By Tiki Barber
Five years and one week ago, I famously had a falling out with my then head coach Tom Coughlin, the details of which are largely unknown – except by my fellow running backs and offensive linemen who were present.
For the most part, it has been misrepresented by the NY media, mainly because no one really bothered to ask. I won’t get into the full details, but the underlying gist was that I didn’t think that he was a “fair” coach, and we as New York Giants didn’t appreciate his lack of acknowledgement. Our spat concluded with him asking me if we were “good”…I said yes, and left, and then we went on to finish the season strong.
Now don’t read that as me saying that coach Coughlin is not a “good” coach, which I’ve always said that he is; however, I’ve just felt that his messages sometimes fit “his” agenda, not “our” agenda.
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Two widely spanned examples for thought…
After the Giants put on a particularly poor performance against the Philadelphia Eagles two weekends ago, coach Coughlin came up to the press lectern and said, “We had 29 yards rushing, which is about as pathetic as you can get,” clearly placing the arrow directly at Brandon Jacobs and the Giants’ starting offensive line, as if they either aren’t good enough or weren’t trying hard enough. Now, he may have been right, but for someone who is prone to saying, “we have to keep our sh-t in-house,” it sounded a little outside the corps talking point.
Secondly, I’m going to go way back to when coach Coughlin first took over for a fired Jim Fassel. In his introductory press conference he stated that “injuries are a cancer,” later clarifying that he was talking about players milking injuries and not being tough enough. His argument had merit, but going on to say at the time, “It is something that has to be corrected. It is a mental thing I believe as much as anything else,” seems especially ironic given the numerous guys on IR this season, and the many more that haven’t reliably been on the field… Not to mention that the Giants’ play of late hasn’t exactly rang of mental toughness. So who takes that blame?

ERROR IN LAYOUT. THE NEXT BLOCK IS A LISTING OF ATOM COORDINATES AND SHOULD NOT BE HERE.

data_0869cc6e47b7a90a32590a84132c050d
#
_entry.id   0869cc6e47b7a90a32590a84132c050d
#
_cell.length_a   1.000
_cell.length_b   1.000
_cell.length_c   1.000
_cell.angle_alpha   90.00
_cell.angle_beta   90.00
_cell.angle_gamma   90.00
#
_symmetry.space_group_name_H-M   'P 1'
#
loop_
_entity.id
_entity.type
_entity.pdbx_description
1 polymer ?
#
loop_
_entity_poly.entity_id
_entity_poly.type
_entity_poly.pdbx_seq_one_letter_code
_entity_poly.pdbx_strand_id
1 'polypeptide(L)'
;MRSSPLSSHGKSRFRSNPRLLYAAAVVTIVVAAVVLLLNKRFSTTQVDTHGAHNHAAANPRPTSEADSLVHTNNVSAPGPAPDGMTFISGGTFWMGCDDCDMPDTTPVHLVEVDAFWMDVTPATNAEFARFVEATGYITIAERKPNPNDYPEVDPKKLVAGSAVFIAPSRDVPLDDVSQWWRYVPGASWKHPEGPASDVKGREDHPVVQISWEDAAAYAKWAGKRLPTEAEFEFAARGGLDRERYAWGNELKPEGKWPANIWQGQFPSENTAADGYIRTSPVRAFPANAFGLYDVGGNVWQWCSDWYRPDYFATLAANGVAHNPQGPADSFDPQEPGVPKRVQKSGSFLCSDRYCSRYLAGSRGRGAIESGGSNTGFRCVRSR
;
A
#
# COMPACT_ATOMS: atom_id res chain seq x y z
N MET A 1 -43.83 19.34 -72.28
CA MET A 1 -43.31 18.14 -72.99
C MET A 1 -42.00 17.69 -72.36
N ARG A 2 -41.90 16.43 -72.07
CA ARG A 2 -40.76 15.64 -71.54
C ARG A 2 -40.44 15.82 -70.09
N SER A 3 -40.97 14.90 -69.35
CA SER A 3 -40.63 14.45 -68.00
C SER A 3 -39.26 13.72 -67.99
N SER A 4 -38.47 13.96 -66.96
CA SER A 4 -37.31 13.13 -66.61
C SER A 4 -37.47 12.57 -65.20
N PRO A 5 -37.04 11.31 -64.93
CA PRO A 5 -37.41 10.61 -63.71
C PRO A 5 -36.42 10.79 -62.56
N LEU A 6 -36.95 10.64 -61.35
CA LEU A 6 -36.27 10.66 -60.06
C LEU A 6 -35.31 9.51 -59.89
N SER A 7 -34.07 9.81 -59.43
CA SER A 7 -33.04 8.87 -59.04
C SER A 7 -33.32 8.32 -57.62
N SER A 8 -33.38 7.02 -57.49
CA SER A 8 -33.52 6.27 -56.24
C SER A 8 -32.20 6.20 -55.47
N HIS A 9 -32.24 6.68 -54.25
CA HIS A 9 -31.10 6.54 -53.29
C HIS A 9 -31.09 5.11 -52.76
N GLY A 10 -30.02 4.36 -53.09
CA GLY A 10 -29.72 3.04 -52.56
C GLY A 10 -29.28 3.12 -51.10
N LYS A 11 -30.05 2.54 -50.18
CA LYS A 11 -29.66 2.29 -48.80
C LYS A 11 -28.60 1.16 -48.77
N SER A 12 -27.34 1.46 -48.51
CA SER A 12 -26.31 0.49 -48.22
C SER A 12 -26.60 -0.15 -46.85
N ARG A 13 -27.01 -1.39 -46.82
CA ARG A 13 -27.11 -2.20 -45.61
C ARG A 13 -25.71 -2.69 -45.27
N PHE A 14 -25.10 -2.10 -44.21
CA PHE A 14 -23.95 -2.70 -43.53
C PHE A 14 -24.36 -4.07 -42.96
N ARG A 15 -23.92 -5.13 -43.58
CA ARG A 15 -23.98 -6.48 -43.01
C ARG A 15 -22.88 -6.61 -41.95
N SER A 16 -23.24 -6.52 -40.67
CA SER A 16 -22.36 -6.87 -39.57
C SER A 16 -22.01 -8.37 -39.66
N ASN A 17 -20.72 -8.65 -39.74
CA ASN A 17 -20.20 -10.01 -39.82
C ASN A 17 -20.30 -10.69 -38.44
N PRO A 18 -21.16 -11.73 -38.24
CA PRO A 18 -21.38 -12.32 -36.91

The Giants’ woes of late don’t fall squarely on the shoulders of one man. Just like the great successes of a team are attributable to many, so are the great failures. But it leaves us, as Giants’ fans, at an interesting intersection of opinion. The last three seasons have been marred by collapse. A once vaunted running game and stingy-aggressive defense have given way to mediocrity and Eli Manning being the only saving grace.
Hopes of dynastic Super Bowl runs have morphed into ‘let’s hope we win more than we lose.’ And in the midst of a three game losing streak, after consecutive ugly losses, and potentially on the verge of making it four with the undefeated Green Bay Packers next on the docket, how do we “fairly” evaluate Tom Coughlin?
Maybe I’m not qualified to answer that because I’m not in that locker room anymore; However, watching from afar, I get the feeling that things aren’t necessarily “all good” over at MetLife Stadium.